Today in Feminist History: The Democrats May Make Suffrage Possible (July 7, 1920)

Today in Feminist History is our daily recap of the major milestones and minor advancements that shaped women’s history in the U.S.—from suffrage to Shirley Chisholm and beyond. These posts were written by, and are presented in homage to, our late staff historian and archivist, David Dismore.


July 7, 1920: In a development that’s as surprising as it is welcome, it’s starting to look as if it may be Democrats, not Republicans, who will be responsible for the final step needed to put woman suffrage in the Constitution.

Governor James Cox of Ohio, who officially became the Democratic nominee for President yesterday on the 44th ballot, began his first full day as his party’s nominee by sending a telegram to the head of the Democratic State Committee of Louisiana urging reconsideration of that State’s recent rejection of the Susan B. Anthony (woman suffrage) Amendment. He said that: ” … the Legislature owes it as a duty to the Democratic Party to ratify at once.”

It was only due to overwhelming support by Republicans (91.3% in the House and 81.8% in the Senate vs. only 59.8% House support and 54% support in the Senate by Democrats) that the Anthony Amendment got the 2/3 supermajority required by Congress. Of the 35 States that have ratified thus far, 26 are controlled by Republicans, 6 by Democrats, and in 3, one party controls the House and the other the Senate. Of the 9 States that have rejected ratification, 8 are Democratic. So, today’s action is a very much appreciated, if belated, show of support. 

Alice Paul was quite pleased with Governor Cox’s enthusiasm, and noted that:

“By taking action on the day following his nomination to secure ratification by a Southern State, Mr. Cox is making an excellent beginning. He is evidently striving to make the suffrage plank of his platform an actuality. If his efforts continue with sufficient vigor there is little doubt of ratification by at least one of three possible Democratic States – Louisiana, Tennessee, and North Carolina.”

Of course, the entire ticket needs to be working for the cause, and the National Woman’s Party intends to meet with the Democratic Vice-Presidential nominee, Assistant Secretary of the Navy Franklin D. Roosevelt of New York. Though not well-known nationally – or even to Governor Cox – Secretary Roosevelt was described by his running-mate today as a “vigorous, upstanding, courageous, and progressive Democrat.”

No one is giving up on Senator Harding and the Republicans, however. It was announced this evening that Harding will meet with a delegation of National Woman’s Party officers on July 22nd, the day he is given formal notification of his Presidential nomination. He has been somewhat non-committal on the issue of suffrage over the years, but did vote in favor of the Anthony Amendment on October 1, 1918, when it was before the Senate, but did not pass. Harding has not been active in his support of suffrage, but that’s something the National Woman’s Party intends to change. As President Wilson could verify, having endured everything from picketing to speech-burning by the party between 1917 and 1919, the N.W.P. can be quite assertive.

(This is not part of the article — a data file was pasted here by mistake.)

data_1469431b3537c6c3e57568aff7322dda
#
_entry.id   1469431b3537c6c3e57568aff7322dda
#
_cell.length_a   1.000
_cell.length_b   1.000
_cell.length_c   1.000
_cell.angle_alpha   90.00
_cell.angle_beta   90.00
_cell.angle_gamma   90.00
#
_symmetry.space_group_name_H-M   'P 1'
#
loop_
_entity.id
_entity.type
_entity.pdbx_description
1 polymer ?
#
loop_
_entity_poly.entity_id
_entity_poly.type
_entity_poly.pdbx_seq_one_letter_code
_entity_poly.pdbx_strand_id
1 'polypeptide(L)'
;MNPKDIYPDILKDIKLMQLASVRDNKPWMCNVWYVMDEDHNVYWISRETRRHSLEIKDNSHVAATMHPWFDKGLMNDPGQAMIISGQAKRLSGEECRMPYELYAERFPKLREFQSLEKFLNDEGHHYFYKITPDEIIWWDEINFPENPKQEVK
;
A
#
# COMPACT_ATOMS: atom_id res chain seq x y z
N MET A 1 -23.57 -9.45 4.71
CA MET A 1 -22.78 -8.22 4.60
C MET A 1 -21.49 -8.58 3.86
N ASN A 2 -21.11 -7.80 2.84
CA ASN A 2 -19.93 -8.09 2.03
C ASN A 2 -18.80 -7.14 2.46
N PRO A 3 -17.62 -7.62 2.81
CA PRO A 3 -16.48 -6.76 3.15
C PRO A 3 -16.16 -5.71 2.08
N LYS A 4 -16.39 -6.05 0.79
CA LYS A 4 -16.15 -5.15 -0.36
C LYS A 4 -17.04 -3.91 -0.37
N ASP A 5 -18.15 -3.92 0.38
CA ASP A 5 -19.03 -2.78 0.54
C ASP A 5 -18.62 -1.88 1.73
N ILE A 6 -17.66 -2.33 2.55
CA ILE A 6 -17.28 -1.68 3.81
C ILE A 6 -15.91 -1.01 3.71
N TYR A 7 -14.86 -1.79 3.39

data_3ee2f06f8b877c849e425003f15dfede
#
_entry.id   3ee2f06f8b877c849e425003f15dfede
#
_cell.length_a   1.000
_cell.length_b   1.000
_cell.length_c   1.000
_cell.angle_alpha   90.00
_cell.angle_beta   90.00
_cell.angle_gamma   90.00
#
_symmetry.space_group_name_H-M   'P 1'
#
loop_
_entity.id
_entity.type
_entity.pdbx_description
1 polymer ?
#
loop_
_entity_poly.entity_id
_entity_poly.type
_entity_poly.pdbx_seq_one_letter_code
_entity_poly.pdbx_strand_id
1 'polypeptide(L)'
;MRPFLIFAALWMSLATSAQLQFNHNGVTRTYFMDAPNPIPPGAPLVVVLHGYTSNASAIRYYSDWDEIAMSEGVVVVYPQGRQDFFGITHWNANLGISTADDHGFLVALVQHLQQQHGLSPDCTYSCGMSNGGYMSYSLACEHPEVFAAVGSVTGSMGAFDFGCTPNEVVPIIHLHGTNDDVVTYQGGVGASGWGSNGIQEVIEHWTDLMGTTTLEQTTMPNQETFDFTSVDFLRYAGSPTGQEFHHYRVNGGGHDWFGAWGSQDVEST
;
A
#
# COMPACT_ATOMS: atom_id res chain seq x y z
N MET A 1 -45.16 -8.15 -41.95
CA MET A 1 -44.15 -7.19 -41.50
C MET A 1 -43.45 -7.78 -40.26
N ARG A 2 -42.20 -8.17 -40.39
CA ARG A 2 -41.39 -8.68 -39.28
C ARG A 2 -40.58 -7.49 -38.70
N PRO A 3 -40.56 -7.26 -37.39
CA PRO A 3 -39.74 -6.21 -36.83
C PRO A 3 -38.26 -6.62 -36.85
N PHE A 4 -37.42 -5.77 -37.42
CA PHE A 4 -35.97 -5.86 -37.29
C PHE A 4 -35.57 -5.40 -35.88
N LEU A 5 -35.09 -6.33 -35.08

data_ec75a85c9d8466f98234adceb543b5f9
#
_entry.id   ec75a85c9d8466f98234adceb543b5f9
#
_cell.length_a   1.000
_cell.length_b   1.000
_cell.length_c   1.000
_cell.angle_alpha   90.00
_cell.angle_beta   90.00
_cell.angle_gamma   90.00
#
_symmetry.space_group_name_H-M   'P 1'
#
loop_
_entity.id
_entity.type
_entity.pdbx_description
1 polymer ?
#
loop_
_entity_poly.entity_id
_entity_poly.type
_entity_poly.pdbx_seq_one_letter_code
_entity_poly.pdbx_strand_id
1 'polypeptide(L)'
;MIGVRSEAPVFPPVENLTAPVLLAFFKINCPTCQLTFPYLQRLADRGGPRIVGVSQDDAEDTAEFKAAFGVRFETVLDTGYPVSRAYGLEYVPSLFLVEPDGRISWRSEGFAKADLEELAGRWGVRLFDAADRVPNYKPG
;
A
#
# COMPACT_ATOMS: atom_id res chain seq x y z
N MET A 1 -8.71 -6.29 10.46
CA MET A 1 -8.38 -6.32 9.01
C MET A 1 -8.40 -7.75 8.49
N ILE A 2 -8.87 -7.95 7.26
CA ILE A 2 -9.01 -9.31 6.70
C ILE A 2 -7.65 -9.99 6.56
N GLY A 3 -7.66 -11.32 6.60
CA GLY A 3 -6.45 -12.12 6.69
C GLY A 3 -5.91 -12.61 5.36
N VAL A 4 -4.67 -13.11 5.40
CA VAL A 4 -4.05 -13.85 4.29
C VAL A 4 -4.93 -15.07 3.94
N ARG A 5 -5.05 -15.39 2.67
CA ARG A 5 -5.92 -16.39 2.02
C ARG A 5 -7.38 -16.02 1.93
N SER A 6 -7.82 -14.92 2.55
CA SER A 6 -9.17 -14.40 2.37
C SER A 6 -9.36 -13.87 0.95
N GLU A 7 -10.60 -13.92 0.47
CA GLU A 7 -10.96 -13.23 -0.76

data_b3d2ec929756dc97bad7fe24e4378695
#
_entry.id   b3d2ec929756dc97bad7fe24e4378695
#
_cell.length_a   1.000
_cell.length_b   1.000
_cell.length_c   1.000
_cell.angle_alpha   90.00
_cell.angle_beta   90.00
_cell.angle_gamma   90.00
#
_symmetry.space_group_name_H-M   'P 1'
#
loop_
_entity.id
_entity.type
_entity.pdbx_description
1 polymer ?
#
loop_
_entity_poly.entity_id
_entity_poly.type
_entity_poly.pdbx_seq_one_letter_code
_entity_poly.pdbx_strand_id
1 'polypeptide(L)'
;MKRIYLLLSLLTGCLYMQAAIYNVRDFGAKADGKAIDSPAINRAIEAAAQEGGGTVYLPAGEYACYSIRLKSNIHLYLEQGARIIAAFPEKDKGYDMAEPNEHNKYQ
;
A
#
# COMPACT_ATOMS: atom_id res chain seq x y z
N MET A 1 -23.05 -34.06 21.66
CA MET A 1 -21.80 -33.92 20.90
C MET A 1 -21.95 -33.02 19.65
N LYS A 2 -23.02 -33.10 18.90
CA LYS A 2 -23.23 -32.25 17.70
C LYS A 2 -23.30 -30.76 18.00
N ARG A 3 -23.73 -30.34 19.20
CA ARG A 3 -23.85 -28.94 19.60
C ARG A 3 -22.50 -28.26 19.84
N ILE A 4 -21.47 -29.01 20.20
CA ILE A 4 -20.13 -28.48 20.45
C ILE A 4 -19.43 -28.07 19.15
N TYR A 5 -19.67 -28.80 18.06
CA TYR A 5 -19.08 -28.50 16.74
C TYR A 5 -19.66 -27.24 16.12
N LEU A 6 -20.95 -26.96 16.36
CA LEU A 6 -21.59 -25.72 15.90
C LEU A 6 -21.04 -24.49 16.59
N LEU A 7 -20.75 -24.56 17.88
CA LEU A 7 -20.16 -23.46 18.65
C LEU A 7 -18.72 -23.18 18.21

In other encouraging news about ratification, Governor Bickett of North Carolina announced that he will call a special session of the legislature for August 10th, and has telegraphed President Wilson that he will urge a favorable vote on ratification of the Anthony Amendment.

As might be expected, the ‘antis” are becoming ever more desperate as they see their chances to stop ratification slipping away. Today, Charles S. Fairchild filed suit in the Supreme Court of the District of Columbia on behalf of the American Constitutional League, seeking an injunction to restrain Secretary of State Colby from signing the proclamation of ratification if a 36th State approves, and to keep Attorney General Palmer from immediately enforcing what would then be the 19th Amendment. Fairchild contends that West Virginia and Missouri ratified illegally, and that there are only 33 valid ratifications, with three more needed, not just one. But according to the National Woman’s Party:

“We are convinced that, as in the Ohio referendum case, that validity of the action of the various State legislatures in ratifying the suffrage amendment will finally be upheld by the courts. Anti-suffragists are evidently grasping at straws in their attempt through court proceedings to lengthen the suffrage struggle and to force the expenditure of more money and time by suffragists for the success of their cause.”

So, with the Louisiana Legislature in regular session now, and about to reconsider the Anthony Amendment, and the legislatures of Tennessee and North Carolina to meet in special session in August, that final, 36th ratification – and the end of our generations-long struggle to ban sex discrimination at all of the nation’s polling places – may be anywhere from just a few days to a few weeks away!


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About

David Dismore is the archivist for the Feminist Majority Foundation. His journey from would-be weather forecaster to full-time feminist began with the powerful impression made by a photo and a few paragraphs about the suffragists in his high school history textbook; years later, he had his first encounter with NOW—in which he carefully peeked in a window before opening the door to be sure men were allowed. He was eventually active in the ERA extension campaign of 1978, embarked on a cross-country bikeathon for it in 1982 and even worked for pioneers Toni Carabillo and Judith Meuli.